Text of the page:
Superstructure (excluding roofs)

6.10Light steel framing

This chapter gives guidance on meeting the Technical Requirements for light steel framed (LSF) construction using 0.7– 4.0mm thick framing members and:

  • applies to ‘warm frame’ and ‘hybrid’ construction
  • applies to primary structural and secondary components (including external infill LSF walls)
  • considers LSF flat and trussed roof constructions
  • provides guidance for key aspects of volumetric construction
  • does not apply to LSF walls used in basements, and
  • does not apply to internal LSF partitions, which are dealt with in Chapter 6.3 ‘Internal walls’.

Definitions for this chapter

Differential movementMovement between the frame and cladding, e.g. due to thermal expansion, shrinkage (in concrete masonry) and moisture expansion (in clay masonry).
External infillWalls which are built between the floors of steel or concrete frames and are designed to resist wind loading and to support the weight of the other wall components. They do not provide stability to the building or resist floor loading. External infill is considered as a secondary structural component.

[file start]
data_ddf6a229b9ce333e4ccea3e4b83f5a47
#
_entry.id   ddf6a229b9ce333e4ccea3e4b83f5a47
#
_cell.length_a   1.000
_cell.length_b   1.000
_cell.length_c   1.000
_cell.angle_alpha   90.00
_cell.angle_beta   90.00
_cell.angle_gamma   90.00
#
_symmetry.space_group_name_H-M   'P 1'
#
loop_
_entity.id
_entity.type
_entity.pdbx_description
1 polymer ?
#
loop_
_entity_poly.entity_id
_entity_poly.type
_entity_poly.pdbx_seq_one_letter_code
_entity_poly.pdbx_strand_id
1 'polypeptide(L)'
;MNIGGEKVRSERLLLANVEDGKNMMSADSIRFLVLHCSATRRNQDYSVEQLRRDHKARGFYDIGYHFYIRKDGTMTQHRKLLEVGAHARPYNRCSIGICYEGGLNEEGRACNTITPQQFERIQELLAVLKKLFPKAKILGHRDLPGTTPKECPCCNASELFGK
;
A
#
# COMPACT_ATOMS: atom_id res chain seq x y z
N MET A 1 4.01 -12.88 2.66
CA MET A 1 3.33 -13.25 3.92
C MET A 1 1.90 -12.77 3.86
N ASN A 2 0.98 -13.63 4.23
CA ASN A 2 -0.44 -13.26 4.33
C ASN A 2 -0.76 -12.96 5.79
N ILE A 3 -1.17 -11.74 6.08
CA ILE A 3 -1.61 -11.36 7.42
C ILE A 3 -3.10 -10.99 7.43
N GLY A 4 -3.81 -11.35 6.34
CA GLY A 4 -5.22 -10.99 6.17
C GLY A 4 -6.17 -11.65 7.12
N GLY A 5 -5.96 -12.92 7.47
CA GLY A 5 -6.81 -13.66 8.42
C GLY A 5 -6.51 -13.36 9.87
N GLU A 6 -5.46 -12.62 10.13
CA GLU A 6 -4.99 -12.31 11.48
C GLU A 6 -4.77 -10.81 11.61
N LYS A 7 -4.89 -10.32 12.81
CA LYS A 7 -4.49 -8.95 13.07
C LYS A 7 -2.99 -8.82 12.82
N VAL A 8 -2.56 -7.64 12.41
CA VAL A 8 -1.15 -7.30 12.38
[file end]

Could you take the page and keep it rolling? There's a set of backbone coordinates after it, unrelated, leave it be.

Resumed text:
Hybrid constructionCavity construction where insulation is installed both between the studs and on the cavity side of the steel frame.
LSFLight steel frame. In this chapter, ‘LSF’ refers to construction framing members made from coldformed profiles 0.7-4.0mm thick.
Primary structural
Elements of the structure designed to carry and transfer primary loads of the building as a whole, including self-weight, dead loads and live loads.
Secondary structural
Elements of the structure which do not play a wider role in the structure, but carry loads directly imposed on them (and transfer them to the primary structure) such as self-weight, wind loads, cladding and openings.
SheathingBoard applied to the outside of the steel frame (installed where required by the design).
Warm frameCavity construction where insulation is installed on the cavity side of the steel frame.